In  EWHC 2776 (Fam) Ali v Rodrigues, claimant appreciated that the date of petition to divorce and date of and English respectively Scottish decrees are highly important to the husband’s immigration status. One way in which a former EEA family member can retain right of residence is if the marriage exceeded 3 years.
The husband was in Pakistan from 10th January 2016 to 18th February 2016. A certificate of entitlement to a divorce was issued on 21st March 2016 and decrees nisi and absolute were pronounced in the Romford (England) Family Court on, respectively, 12th April and 27th May 2016. That was the English decree. On 14th December 2016, the Home Office notified the husband that it was revoking his residence card on the basis that he was no longer a family member of an EEA national. The wife remarried in 2016, following the English decree and has sponsored her second husband’s application for leave to remain. The husband petitioned for divorce in Scotland on 27th September 2016, three years and five months after the date of the marriage and at least two years and three months from the date of the separation. On 6th November 2017, the Edinburgh Sherriff Court and Justice of the Peace Court pronounced the decree absolute, which is the Scottish decree.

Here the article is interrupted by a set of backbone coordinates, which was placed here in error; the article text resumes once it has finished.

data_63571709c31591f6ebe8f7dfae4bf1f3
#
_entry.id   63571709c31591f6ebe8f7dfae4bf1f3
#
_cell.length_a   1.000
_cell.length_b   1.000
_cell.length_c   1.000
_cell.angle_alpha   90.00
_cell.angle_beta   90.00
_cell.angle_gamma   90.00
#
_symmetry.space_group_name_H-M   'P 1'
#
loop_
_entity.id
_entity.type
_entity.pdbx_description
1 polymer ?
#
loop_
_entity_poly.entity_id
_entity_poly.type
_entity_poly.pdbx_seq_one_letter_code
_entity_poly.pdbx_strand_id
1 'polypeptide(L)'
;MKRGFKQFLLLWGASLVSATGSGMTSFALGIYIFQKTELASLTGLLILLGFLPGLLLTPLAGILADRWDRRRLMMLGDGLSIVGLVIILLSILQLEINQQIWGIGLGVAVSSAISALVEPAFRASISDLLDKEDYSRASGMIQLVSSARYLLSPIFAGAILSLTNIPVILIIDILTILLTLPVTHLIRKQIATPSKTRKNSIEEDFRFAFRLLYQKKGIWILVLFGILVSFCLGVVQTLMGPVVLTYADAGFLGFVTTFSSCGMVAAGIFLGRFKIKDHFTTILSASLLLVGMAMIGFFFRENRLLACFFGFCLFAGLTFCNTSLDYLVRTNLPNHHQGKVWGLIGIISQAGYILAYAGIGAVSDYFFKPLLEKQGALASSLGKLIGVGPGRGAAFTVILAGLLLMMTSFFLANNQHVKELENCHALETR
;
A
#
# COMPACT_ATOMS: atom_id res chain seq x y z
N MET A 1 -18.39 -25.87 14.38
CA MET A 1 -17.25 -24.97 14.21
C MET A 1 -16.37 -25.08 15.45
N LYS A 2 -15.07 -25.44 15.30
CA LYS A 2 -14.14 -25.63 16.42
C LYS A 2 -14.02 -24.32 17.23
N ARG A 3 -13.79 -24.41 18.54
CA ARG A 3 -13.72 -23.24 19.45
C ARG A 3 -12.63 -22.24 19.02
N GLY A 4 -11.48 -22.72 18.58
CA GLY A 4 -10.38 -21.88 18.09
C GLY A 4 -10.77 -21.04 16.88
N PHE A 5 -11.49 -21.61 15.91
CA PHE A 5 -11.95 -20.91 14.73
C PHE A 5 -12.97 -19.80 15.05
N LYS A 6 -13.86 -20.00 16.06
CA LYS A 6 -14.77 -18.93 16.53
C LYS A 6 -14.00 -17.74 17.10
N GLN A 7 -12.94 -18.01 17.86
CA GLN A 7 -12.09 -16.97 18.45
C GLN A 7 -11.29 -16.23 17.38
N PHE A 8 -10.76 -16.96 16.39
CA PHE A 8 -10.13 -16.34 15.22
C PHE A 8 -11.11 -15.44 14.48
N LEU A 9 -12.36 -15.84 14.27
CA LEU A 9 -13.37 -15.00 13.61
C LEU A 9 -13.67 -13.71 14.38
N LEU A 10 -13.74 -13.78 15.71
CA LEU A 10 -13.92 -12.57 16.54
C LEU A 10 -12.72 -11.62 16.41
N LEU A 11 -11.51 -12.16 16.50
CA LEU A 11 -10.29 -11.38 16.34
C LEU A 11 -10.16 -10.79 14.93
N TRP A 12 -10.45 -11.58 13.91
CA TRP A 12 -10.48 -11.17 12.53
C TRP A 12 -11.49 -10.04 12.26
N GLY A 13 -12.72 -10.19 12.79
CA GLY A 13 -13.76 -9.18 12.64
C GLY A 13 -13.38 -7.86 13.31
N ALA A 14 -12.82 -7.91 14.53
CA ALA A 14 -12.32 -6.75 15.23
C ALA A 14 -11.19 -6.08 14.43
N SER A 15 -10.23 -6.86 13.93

If the English decree stands, the marriage will have lasted less than 3 years. If the Scottish decree stands, 3 years will have been exceeded. The husband essentially argues that the English decree is tainted by irregularity of service upon him. Lieven J held that the English decree should stand, on the basis that when it comes to failures related to service, it is appropriate to look at the nature of what went wrong and where the prejudice, if any, lies (at 36 ff). The wife took reasonable steps; and there are indications that the husband was trying to avoid service.
Given irregularities in service the English decree is voidable, but not void in the discretionary opinion of the court: the consequences of setting aside the English decree would more severe than that of the Scottish decree’s invalidity. If the English decree does not stand, the wife’s second marriage would have been made at a time when the first marriage persisted. That would be a very serious impact on her, her second husband and the child.